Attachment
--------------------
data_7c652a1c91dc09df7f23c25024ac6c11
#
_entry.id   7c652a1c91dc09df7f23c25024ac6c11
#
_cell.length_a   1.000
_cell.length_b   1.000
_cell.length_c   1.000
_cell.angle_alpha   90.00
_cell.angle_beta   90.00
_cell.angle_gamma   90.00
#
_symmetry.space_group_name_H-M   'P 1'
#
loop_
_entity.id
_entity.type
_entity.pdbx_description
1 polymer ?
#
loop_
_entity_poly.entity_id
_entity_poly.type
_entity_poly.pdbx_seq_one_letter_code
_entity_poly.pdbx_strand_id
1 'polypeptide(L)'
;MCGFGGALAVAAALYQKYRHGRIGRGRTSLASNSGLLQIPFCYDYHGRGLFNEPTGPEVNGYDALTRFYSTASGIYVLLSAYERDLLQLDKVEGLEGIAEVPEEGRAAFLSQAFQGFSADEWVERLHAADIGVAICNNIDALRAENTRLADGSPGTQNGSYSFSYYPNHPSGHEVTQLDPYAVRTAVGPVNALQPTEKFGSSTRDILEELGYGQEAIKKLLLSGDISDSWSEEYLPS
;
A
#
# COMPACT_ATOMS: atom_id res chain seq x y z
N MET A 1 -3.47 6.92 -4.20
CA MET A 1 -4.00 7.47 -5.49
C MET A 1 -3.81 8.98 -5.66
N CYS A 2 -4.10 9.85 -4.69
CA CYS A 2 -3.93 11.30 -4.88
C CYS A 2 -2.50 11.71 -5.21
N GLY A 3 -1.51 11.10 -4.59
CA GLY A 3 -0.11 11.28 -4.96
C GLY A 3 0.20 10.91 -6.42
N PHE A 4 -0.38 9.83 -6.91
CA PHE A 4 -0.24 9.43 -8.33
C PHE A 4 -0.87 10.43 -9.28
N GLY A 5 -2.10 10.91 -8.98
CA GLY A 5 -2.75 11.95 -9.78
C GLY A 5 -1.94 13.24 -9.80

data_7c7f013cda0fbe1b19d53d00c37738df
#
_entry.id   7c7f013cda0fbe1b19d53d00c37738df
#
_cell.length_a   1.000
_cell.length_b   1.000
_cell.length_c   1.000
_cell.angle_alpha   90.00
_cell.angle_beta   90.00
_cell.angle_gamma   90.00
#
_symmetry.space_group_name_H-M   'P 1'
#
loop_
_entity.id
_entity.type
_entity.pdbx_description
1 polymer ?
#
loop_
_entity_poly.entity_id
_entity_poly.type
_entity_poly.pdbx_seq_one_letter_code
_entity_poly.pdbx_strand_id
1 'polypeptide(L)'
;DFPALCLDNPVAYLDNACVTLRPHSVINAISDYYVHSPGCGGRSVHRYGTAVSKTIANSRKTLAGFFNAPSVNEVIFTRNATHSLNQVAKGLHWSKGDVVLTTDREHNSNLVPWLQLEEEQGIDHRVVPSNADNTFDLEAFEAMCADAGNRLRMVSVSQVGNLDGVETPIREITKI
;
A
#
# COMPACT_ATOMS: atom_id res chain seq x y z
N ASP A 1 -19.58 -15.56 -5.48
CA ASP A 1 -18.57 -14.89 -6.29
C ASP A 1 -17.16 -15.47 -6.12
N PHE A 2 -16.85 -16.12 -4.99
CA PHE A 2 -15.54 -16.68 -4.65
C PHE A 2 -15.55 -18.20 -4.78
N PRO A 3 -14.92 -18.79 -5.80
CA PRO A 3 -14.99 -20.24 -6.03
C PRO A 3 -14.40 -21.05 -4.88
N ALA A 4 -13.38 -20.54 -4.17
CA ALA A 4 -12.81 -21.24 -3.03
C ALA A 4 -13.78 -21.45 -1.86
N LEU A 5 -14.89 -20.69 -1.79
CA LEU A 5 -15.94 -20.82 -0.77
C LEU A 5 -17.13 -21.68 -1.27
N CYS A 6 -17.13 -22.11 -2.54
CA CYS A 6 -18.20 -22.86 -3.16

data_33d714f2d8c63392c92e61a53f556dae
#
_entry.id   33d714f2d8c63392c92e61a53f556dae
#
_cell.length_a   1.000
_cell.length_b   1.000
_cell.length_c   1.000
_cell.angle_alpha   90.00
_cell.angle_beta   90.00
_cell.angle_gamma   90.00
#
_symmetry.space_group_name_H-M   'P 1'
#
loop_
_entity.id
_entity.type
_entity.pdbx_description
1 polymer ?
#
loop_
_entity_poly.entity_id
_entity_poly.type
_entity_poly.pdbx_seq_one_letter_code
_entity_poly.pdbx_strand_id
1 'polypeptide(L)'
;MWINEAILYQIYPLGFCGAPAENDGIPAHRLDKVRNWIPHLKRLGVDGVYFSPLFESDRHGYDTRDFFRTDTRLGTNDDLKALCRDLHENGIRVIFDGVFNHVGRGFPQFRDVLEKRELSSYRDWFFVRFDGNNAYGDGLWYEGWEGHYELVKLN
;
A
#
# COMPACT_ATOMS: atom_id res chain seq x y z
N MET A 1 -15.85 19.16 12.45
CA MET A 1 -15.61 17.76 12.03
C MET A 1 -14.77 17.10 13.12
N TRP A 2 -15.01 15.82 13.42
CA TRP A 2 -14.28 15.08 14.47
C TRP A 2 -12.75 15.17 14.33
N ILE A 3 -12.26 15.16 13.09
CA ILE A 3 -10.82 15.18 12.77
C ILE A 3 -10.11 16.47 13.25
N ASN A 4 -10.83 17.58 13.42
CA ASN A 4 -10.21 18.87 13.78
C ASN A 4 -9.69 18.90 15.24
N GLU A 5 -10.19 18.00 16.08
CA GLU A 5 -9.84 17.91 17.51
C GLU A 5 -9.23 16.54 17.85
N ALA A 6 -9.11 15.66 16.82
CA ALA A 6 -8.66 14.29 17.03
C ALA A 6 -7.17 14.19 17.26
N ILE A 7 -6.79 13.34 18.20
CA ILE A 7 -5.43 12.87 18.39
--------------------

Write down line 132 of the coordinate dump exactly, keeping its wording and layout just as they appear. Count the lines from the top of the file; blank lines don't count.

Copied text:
N ASN A 4 -10.83 17.58 13.42